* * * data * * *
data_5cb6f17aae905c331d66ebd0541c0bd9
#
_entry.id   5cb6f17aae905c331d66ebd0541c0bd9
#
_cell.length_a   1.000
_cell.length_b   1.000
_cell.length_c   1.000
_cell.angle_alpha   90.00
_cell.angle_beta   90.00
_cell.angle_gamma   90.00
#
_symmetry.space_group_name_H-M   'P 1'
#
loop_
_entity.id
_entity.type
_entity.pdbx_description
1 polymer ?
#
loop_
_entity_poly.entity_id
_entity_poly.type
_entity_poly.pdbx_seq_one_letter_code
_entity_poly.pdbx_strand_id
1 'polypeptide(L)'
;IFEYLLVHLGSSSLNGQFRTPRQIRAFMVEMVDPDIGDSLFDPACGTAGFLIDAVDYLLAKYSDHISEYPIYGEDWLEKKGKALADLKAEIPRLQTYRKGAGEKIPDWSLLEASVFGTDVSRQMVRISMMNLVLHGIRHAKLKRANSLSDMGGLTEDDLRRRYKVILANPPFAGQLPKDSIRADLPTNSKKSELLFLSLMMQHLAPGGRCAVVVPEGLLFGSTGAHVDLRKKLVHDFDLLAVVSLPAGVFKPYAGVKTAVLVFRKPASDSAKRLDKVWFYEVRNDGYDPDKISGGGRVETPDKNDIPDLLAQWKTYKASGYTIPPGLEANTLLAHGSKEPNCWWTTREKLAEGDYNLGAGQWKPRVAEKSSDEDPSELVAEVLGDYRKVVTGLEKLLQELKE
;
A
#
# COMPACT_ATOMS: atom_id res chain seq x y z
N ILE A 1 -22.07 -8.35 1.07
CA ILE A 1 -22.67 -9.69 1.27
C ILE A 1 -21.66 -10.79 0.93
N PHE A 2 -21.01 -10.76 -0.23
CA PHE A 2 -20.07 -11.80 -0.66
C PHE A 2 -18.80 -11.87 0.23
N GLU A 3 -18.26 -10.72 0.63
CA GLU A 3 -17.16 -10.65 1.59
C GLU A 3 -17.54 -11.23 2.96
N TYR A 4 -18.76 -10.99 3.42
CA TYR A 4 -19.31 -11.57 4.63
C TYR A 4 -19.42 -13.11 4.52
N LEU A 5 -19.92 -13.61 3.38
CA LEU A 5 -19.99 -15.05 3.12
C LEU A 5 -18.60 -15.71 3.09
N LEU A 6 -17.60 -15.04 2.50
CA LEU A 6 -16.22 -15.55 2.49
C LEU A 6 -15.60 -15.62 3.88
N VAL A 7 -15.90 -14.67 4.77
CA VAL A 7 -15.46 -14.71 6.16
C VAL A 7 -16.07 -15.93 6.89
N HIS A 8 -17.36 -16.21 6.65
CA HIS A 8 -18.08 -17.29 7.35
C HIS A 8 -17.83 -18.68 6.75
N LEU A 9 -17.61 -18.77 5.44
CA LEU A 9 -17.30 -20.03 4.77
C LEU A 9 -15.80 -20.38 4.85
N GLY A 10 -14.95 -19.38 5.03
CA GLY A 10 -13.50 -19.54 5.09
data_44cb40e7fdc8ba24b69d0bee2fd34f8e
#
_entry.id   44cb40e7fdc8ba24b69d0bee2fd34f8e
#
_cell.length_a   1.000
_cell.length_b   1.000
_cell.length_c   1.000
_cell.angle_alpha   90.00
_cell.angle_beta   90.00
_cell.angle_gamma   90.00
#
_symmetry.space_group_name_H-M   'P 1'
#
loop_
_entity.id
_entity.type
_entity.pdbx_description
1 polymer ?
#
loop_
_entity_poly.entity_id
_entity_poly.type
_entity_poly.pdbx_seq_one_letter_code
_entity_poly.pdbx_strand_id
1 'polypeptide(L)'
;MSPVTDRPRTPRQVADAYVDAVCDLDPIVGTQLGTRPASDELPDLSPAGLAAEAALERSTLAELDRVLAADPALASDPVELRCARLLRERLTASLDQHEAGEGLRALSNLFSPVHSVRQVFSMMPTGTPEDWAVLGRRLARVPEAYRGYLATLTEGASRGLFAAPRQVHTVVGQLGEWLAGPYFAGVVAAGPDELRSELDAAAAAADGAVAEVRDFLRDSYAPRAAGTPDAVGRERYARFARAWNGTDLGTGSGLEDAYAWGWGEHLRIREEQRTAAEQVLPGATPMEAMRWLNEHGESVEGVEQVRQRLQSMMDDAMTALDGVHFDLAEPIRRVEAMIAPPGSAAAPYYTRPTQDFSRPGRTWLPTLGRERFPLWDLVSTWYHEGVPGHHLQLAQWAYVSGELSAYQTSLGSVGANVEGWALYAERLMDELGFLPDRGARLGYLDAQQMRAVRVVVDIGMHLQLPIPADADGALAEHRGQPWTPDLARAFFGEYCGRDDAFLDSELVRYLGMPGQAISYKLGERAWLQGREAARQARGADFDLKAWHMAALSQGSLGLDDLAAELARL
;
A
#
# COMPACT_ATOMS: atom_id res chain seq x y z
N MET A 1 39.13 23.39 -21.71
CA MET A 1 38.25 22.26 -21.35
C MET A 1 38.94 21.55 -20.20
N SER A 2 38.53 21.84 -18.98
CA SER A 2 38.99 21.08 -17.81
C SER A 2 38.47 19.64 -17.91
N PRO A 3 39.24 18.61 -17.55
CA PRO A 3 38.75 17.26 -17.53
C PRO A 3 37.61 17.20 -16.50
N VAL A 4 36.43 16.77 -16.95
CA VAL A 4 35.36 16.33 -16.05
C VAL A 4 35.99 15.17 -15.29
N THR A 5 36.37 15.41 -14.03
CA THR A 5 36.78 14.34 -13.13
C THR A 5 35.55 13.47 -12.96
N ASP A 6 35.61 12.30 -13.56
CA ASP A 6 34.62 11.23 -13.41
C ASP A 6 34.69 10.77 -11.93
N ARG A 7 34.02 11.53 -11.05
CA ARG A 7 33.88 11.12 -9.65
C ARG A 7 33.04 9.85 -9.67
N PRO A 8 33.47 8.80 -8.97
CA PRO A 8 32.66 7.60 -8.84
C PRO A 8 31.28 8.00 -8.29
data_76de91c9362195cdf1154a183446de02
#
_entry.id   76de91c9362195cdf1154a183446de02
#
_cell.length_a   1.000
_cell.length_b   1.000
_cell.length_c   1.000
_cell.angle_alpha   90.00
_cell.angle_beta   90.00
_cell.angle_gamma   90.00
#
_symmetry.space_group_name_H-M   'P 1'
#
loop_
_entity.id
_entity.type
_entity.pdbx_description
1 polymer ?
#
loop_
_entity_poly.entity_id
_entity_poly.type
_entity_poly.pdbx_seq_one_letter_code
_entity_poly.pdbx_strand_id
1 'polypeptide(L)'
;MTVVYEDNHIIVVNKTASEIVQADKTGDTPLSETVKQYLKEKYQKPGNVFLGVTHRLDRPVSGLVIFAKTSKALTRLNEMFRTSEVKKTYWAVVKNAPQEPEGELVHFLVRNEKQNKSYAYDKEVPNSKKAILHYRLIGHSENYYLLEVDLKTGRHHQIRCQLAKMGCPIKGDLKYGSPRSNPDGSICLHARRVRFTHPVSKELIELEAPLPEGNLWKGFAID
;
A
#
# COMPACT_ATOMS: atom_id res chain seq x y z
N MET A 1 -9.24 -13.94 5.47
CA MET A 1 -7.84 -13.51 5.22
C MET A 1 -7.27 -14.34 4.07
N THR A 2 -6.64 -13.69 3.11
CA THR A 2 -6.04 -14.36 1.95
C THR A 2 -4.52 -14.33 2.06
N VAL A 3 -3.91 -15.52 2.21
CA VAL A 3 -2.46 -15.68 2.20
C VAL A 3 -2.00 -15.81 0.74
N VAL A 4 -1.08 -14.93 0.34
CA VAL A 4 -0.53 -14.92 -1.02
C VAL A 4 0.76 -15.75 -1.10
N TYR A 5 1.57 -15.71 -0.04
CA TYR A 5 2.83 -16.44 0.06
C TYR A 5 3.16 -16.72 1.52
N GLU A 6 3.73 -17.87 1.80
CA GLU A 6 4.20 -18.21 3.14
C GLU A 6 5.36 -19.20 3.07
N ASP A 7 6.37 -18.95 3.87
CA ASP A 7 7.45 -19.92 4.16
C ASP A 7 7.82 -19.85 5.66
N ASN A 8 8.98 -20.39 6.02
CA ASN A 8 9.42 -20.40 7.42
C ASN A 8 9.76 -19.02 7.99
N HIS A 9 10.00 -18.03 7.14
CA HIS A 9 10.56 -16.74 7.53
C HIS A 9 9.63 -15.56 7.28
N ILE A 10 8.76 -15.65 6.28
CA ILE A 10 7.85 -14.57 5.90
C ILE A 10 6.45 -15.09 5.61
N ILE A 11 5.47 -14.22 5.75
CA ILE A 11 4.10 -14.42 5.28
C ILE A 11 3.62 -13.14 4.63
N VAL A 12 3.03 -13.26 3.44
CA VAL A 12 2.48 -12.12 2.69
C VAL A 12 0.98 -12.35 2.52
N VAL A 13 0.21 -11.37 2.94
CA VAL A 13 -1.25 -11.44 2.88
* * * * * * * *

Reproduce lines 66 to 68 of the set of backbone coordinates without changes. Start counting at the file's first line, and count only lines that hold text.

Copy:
_cell.length_c   1.000
_cell.angle_alpha   90.00
_cell.angle_beta   90.00